Background: Children with cerebral palsy often exhibit an altered gait pattern; however, it is uncertain whether the use of an instrumented gait analysis in interdisciplinary interventions affects the perceived experience of family-centered service (FCS) and/or gross motor function. The aim of this study is to investigate whether individually tailored interdisciplinary interventions, based on an instrumented gait analysis report, has a superior effectiveness on perceived FCS and gross motor function in children with cerebral palsy, compared to 'care as usual' without the use of instrumented gait analysis. Furthermore, to investigate potential associations between perceived FCS and gross motor function improvement with the goal of improving future therapy on gross motor function.
Method: This is a sequel analysis on tertiary outcome measures from a prospective, single blind, randomized, parallel group study including two groups of 30 children aged 5-8 years with spastic cerebral palsy at Gross Motor Function Classification System levels I-II (n = 60). The intervention group underwent a three-dimensional gait analysis, from which a clinical report was written with recommendations on interdisciplinary interventions, such as physical therapy, orthopedic surgery, orthotics or spasticity management. To assess effectiveness on perceived FCS and gross motor function, at baseline, 26 weeks and 52 weeks, the five domains in the Measure of Processes of Care (MPOC-20) (Enabling and partnership, Providing general information, Providing specific information about the child, Respectful and supportive service, and Coordinated and comprehensive care) and the Gross Motor Function Measurement (GMFM-66) were used as outcome measures.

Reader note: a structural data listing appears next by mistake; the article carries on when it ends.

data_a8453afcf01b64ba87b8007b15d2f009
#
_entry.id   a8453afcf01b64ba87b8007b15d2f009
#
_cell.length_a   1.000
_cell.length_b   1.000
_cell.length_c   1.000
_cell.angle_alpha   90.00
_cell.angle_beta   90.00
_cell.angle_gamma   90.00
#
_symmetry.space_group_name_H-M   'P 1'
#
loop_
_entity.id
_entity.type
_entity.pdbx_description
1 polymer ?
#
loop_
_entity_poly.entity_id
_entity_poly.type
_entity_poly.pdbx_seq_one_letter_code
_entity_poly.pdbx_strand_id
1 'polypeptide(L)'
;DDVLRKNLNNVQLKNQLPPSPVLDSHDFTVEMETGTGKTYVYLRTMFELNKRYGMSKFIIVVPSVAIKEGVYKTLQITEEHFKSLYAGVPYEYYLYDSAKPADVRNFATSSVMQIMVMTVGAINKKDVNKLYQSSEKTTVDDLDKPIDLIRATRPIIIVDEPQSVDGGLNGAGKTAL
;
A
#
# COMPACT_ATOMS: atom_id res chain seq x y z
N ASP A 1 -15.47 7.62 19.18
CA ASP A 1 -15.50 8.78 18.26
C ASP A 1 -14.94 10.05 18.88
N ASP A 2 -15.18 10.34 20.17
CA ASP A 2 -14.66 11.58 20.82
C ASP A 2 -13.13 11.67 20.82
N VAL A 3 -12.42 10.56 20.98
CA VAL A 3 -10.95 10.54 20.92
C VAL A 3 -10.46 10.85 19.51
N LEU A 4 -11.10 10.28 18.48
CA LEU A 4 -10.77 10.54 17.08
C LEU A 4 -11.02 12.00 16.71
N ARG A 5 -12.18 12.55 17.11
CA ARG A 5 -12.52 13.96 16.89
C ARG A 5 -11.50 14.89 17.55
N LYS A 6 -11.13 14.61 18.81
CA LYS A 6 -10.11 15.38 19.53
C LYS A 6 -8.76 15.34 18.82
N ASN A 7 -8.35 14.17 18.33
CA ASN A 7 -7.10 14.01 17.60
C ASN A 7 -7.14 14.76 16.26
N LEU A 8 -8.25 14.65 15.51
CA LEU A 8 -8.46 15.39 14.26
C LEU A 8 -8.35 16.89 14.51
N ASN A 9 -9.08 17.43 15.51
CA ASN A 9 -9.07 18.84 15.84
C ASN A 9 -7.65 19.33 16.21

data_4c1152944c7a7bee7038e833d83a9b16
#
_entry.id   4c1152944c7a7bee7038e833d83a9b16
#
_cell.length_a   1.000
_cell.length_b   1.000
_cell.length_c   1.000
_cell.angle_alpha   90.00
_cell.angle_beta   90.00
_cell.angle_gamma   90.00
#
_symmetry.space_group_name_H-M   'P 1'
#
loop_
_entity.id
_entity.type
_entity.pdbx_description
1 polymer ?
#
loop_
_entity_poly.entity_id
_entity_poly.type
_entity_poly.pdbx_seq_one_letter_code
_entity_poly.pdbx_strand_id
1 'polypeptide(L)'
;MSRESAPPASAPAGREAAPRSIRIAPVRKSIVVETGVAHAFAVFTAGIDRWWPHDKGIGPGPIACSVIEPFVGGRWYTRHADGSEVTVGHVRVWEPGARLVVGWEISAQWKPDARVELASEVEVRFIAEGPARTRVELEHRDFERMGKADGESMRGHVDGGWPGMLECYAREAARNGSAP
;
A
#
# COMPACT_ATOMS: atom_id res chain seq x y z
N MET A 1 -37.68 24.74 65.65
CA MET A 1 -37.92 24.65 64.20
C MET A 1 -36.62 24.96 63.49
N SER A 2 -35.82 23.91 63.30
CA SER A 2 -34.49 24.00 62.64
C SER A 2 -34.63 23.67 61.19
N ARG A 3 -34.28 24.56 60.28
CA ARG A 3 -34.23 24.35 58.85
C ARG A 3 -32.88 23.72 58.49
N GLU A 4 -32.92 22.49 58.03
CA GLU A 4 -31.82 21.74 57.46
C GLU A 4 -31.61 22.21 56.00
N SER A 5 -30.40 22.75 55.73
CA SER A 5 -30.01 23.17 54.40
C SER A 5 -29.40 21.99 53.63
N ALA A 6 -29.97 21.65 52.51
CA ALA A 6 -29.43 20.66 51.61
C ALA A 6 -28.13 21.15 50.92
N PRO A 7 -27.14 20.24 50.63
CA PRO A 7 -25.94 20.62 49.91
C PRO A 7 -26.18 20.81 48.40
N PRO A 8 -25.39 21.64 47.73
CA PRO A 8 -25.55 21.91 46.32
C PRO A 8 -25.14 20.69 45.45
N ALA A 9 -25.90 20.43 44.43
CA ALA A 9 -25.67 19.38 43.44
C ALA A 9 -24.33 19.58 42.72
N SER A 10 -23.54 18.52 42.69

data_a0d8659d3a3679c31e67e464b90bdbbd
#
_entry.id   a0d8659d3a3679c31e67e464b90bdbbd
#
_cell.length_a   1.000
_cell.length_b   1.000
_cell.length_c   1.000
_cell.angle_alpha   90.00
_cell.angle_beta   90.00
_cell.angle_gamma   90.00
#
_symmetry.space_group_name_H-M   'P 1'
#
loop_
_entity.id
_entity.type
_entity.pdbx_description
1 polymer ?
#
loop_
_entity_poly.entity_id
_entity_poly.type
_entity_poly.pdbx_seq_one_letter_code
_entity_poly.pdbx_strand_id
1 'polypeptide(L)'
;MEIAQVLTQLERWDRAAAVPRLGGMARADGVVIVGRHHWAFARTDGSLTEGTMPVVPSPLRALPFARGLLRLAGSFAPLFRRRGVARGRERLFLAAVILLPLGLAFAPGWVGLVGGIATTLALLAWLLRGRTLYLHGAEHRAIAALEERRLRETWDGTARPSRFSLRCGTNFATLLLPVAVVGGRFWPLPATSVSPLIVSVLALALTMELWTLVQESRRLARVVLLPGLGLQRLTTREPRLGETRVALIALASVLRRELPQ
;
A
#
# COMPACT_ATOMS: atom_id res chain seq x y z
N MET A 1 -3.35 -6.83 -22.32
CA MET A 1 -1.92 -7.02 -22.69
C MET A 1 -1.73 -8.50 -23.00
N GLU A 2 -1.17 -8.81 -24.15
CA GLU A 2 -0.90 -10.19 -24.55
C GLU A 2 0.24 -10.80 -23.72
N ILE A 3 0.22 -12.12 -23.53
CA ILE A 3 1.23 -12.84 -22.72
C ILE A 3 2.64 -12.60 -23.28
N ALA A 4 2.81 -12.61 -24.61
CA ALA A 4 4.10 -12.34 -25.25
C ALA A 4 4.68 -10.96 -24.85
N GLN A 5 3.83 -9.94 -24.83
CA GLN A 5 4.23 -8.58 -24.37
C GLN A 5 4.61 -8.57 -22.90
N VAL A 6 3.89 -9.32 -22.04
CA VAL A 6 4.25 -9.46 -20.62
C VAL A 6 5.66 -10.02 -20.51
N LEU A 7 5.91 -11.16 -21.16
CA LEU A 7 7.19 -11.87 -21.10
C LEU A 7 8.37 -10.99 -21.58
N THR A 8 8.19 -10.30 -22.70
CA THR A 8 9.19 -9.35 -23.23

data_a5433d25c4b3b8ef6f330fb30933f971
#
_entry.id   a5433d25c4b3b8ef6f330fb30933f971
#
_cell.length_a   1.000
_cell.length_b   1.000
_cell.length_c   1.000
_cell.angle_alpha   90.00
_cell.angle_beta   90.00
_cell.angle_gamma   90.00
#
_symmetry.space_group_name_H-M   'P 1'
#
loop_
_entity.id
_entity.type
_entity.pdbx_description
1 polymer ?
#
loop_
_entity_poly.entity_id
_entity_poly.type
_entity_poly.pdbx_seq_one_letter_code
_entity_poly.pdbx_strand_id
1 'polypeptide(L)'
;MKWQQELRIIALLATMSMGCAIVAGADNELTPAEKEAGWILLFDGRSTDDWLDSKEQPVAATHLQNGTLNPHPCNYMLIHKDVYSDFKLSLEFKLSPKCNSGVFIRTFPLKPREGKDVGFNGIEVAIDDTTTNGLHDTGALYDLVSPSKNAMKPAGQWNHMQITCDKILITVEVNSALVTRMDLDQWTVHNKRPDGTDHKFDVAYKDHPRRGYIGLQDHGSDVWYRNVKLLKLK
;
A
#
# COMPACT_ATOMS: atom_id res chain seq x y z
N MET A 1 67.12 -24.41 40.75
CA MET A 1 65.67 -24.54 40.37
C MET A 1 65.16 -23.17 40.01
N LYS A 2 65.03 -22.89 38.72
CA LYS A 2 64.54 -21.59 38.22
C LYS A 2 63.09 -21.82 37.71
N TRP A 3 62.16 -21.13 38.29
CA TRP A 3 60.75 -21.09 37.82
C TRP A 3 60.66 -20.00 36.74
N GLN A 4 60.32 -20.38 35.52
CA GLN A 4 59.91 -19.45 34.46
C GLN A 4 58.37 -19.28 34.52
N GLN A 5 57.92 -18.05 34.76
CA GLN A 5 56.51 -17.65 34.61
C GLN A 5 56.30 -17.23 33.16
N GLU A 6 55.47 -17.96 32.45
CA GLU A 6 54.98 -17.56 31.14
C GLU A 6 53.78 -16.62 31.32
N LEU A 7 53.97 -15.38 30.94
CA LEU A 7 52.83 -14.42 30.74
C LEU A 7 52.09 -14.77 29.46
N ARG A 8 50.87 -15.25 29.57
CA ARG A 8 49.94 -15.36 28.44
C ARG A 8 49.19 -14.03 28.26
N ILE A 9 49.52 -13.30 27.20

Results: No significant differences in between-group change scores in any of the five MPOC-20 domains were observed (p = 0.40-0.97). In favor of the intervention group a significantly higher between-group change score in GMFM-66 (mean difference: 3.05 [95%CI: 1.12-4.98], p = 0.003) after 52 weeks was observed.
Conclusion: The addition of an instrumented gait analysis report to 'care as usual' did not improve the parents' perceptions of FCS in treatment of children with cerebral palsy. However, superior improvement in the GMFM-66 was observed in the intervention group, suggesting meaningful gross motor function improvement.
Trial registration: Clinical Trials, NCT02160457 . Registered June 10th 2014.
Keywords: Cerebral palsy; Family-centered service; GMFM-66; Instrumented gait analysis.